Family of Kruger Park 'poacher' trampled by elephant, devoured by lions alerted police to his body

The police say the family of a man who was killed by an elephant and devoured by lions last week is the one that alerted the authorities about where his remains could be found.
The police say the family of a man who was killed by an elephant and devoured by lions last week is the one that alerted the authorities about where his remains could be found.
Image: Sydney Seshibedi

The death of a suspected poacher in Kruger National Park has caught the attention of animal lovers and conservationists.

Here's what we know so far about what happened - and the charges faced by his alleged accomplices.

Time of death

Mpumalanga police spokesperson Brig Leonard Hlathi confirmed the incident, alleging the man had been poaching in the park on Tuesday April 2 when he was attacked and killed by an elephant. 

Informing the man's relatives

Hlathi said the man's associates informed his relatives of his death after they claimed to have carried his body to a road, where he could be found. "Once outside, they reportedly informed a relative about the dead man and about their ordeal," he said. 

Search to recover the remains

The park's communications officer, Isaac Phaahla, said the family called Skukuza regional ranger Don English to ask that the man's remains be recovered. Hlathi said a search party was put together, which eventually led to the discovery of the man's skull and trousers in the Crocodile Bridge section on Thursday April 4. He is believed to have been eaten by lions.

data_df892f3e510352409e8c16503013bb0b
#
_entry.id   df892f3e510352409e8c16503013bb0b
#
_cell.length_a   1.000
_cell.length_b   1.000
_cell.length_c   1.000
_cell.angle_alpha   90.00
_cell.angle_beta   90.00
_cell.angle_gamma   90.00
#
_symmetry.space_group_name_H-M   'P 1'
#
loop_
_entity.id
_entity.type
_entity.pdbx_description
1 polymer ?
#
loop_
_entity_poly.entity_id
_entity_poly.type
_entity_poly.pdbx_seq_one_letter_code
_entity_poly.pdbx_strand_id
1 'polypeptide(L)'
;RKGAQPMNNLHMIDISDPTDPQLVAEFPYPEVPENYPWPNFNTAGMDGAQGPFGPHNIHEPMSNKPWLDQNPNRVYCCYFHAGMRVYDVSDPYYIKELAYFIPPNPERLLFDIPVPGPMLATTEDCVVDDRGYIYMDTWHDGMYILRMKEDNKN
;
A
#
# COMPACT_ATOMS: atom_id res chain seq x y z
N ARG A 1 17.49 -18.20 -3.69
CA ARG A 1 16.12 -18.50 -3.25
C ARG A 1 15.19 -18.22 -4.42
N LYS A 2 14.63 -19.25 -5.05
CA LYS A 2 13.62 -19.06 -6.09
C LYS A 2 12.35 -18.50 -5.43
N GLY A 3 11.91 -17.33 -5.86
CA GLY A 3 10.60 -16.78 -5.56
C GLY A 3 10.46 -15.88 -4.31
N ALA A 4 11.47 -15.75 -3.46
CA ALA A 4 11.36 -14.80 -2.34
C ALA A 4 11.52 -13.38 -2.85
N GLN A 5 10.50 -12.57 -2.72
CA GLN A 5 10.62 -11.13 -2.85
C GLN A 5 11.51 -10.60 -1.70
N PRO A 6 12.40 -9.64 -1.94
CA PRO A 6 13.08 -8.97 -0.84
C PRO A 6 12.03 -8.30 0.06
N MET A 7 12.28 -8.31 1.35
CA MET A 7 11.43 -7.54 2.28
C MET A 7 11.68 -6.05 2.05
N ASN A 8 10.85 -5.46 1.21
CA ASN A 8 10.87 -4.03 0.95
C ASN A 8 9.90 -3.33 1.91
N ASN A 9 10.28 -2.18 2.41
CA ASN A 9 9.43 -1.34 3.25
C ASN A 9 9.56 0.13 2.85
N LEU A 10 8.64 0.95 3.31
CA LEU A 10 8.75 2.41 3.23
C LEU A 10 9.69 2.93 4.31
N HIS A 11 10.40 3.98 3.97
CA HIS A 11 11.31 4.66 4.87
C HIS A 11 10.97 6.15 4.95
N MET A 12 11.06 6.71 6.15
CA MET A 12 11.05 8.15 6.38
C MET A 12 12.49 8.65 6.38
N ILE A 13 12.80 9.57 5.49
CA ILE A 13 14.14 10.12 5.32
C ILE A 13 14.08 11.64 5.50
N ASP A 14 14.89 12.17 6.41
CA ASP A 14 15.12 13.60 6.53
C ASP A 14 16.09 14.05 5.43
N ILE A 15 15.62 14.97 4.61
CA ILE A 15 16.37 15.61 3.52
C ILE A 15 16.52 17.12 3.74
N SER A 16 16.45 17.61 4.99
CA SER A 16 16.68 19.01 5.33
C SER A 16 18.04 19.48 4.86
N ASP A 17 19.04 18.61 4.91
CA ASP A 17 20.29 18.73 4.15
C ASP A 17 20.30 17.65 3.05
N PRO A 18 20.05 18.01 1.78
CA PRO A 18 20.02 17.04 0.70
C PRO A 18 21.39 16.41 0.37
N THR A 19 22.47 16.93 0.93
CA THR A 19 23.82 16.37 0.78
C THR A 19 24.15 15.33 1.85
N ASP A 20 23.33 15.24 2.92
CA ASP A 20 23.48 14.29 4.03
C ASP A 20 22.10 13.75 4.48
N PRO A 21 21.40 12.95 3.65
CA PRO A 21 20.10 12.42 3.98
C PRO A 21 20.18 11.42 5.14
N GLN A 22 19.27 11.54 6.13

Accomplices arrested

After a search for the accomplices of the suspected poacher, police managed to arrest  three men, aged between 26 and 35. They arrested the men in the Kamhlushwa and Komatipoort areas, also seizing two hunting rifles and ammunition.

Court appearance and charges

The three men have appeared in the Komatipoort magistrate's court on charges of conspiracy to poach, trespassing and possession of firearms. They will remain in police custody until their formal bail application on Friday. 

Kruger Park's reaction

The park's managing executive, Glenn Philips, praised the search team for working hard to ensure that the family of the dead man could find some closure. He extended his condolences to the man's family.

He advised people not to enter the park on foot, illegally or unsupervised.


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